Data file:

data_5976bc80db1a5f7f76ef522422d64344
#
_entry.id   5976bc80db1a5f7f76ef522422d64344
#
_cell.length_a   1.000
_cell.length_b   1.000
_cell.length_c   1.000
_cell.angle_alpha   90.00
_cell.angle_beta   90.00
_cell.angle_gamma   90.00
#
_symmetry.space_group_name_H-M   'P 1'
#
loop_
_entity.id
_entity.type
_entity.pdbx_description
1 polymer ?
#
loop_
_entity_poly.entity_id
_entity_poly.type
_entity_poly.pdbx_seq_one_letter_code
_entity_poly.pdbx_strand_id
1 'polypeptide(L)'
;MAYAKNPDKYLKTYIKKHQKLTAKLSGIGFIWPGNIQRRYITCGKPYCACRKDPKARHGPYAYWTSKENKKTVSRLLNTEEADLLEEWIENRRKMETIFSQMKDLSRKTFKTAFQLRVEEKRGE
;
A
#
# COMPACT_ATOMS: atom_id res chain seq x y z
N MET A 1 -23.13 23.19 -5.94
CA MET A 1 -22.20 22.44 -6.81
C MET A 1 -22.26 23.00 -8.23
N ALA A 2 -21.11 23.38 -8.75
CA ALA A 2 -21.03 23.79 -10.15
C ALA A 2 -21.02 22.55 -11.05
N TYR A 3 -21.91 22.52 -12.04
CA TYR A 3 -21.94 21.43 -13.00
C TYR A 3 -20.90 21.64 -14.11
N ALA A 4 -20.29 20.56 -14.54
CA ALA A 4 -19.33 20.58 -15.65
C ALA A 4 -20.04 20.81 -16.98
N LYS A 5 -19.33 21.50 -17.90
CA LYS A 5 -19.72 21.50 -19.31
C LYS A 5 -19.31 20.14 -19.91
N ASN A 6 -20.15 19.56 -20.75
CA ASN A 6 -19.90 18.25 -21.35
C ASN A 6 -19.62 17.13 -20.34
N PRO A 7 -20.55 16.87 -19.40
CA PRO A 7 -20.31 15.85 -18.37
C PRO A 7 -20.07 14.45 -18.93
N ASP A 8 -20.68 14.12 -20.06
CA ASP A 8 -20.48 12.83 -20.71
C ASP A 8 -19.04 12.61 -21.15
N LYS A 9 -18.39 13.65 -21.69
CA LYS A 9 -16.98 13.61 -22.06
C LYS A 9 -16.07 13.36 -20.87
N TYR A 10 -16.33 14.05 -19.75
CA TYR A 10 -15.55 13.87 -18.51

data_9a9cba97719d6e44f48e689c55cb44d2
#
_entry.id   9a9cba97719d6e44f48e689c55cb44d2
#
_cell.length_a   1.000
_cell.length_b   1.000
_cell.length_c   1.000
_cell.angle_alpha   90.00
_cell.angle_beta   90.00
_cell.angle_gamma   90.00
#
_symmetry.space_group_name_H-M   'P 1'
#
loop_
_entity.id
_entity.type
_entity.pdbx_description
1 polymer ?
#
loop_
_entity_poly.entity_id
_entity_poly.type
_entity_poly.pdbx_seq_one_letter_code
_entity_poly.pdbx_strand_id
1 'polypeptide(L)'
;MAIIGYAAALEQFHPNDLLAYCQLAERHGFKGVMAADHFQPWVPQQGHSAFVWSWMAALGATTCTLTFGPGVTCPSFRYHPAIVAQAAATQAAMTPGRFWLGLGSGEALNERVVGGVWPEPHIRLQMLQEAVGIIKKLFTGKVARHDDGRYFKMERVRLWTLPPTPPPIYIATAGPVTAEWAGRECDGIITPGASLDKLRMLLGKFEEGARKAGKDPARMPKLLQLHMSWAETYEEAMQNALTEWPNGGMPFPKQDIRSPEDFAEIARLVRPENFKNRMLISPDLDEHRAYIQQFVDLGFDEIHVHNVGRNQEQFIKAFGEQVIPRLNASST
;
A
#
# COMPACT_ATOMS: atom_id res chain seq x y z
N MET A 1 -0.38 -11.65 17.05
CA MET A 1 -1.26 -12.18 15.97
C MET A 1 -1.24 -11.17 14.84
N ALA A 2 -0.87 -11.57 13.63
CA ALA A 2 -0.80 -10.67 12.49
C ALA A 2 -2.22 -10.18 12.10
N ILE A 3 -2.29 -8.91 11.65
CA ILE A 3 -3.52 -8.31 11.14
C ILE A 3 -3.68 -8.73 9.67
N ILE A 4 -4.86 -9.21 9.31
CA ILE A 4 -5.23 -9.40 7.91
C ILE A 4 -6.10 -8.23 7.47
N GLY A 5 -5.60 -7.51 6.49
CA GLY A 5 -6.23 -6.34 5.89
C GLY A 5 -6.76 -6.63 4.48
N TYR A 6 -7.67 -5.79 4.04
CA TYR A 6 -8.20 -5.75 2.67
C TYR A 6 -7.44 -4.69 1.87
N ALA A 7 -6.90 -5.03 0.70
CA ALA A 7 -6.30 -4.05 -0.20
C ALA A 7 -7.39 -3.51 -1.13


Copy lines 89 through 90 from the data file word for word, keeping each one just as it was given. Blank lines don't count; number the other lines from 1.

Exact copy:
# COMPACT_ATOMS: atom_id res chain seq x y z
N MET A 1 -0.38 -11.65 17.05